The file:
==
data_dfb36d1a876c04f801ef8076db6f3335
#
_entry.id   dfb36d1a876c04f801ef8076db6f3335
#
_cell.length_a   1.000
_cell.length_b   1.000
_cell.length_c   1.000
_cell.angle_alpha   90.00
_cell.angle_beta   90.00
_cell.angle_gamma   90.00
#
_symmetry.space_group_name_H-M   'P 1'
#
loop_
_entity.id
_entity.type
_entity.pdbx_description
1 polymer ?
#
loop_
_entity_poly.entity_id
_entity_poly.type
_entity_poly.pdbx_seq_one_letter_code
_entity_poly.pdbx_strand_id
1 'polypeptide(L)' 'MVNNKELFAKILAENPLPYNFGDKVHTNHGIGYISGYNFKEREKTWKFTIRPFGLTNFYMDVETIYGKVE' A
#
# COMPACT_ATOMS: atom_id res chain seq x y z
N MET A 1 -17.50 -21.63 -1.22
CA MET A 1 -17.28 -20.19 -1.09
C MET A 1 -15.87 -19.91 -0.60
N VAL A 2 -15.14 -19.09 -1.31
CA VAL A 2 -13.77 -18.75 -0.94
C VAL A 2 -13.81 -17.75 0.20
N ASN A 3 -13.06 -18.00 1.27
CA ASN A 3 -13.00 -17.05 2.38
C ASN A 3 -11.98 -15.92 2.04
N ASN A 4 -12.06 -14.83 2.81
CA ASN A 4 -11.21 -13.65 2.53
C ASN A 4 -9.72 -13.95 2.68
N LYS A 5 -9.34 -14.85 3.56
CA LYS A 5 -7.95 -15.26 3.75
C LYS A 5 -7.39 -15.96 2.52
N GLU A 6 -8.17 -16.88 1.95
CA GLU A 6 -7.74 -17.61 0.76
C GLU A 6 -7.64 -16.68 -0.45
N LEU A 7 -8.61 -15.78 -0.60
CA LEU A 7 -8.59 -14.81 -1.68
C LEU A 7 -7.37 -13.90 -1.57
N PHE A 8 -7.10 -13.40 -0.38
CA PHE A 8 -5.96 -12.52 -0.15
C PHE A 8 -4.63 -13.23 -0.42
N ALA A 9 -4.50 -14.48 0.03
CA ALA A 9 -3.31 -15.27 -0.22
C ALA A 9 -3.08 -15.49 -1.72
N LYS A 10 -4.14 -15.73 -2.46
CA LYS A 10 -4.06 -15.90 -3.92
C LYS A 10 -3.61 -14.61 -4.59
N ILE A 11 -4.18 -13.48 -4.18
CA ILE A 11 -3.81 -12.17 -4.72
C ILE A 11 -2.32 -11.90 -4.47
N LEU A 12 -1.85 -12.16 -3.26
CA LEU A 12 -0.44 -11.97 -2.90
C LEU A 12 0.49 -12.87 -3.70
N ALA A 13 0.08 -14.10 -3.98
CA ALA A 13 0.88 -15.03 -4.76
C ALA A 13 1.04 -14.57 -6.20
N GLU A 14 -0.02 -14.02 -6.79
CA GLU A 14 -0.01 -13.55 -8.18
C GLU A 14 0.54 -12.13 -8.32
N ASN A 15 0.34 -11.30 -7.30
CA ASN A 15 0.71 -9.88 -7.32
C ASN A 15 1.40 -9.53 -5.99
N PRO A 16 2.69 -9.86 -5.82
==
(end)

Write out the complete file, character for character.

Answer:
data_dfb36d1a876c04f801ef8076db6f3335
#
_entry.id   dfb36d1a876c04f801ef8076db6f3335
#
_cell.length_a   1.000
_cell.length_b   1.000
_cell.length_c   1.000
_cell.angle_alpha   90.00
_cell.angle_beta   90.00
_cell.angle_gamma   90.00
#
_symmetry.space_group_name_H-M   'P 1'
#
loop_
_entity.id
_entity.type
_entity.pdbx_description
1 polymer ?
#
loop_
_entity_poly.entity_id
_entity_poly.type
_entity_poly.pdbx_seq_one_letter_code
_entity_poly.pdbx_strand_id
1 'polypeptide(L)' 'MVNNKELFAKILAENPLPYNFGDKVHTNHGIGYISGYNFKEREKTWKFTIRPFGLTNFYMDVETIYGKVE' A
#
# COMPACT_ATOMS: atom_id res chain seq x y z
N MET A 1 -17.50 -21.63 -1.22
CA MET A 1 -17.28 -20.19 -1.09
C MET A 1 -15.87 -19.91 -0.60
N VAL A 2 -15.14 -19.09 -1.31
CA VAL A 2 -13.77 -18.75 -0.94
C VAL A 2 -13.81 -17.75 0.20
N ASN A 3 -13.06 -18.00 1.27
CA ASN A 3 -13.00 -17.05 2.38
C ASN A 3 -11.98 -15.92 2.04
N ASN A 4 -12.06 -14.83 2.81
CA ASN A 4 -11.21 -13.65 2.53
C ASN A 4 -9.72 -13.95 2.68
N LYS A 5 -9.34 -14.85 3.56
CA LYS A 5 -7.95 -15.26 3.75
C LYS A 5 -7.39 -15.96 2.52
N GLU A 6 -8.17 -16.88 1.95
CA GLU A 6 -7.74 -17.61 0.76
C GLU A 6 -7.64 -16.68 -0.45
N LEU A 7 -8.61 -15.78 -0.60
CA LEU A 7 -8.59 -14.81 -1.68
C LEU A 7 -7.37 -13.90 -1.57
N PHE A 8 -7.10 -13.40 -0.38
CA PHE A 8 -5.96 -12.52 -0.15
C PHE A 8 -4.63 -13.23 -0.42
N ALA A 9 -4.50 -14.48 0.03
CA ALA A 9 -3.31 -15.27 -0.22
C ALA A 9 -3.08 -15.49 -1.72
N LYS A 10 -4.14 -15.73 -2.46
CA LYS A 10 -4.06 -15.90 -3.92
C LYS A 10 -3.61 -14.61 -4.59
N ILE A 11 -4.18 -13.48 -4.18
CA ILE A 11 -3.81 -12.17 -4.72
C ILE A 11 -2.32 -11.90 -4.47
N LEU A 12 -1.85 -12.16 -3.26
CA LEU A 12 -0.44 -11.97 -2.90
C LEU A 12 0.49 -12.87 -3.70
N ALA A 13 0.08 -14.10 -3.98
CA ALA A 13 0.88 -15.03 -4.76
C ALA A 13 1.04 -14.57 -6.20
N GLU A 14 -0.02 -14.02 -6.79
CA GLU A 14 -0.01 -13.55 -8.18
C GLU A 14 0.54 -12.13 -8.32
N ASN A 15 0.34 -11.30 -7.30
CA ASN A 15 0.71 -9.88 -7.32
C ASN A 15 1.40 -9.53 -5.99
N PRO A 16 2.69 -9.86 -5.82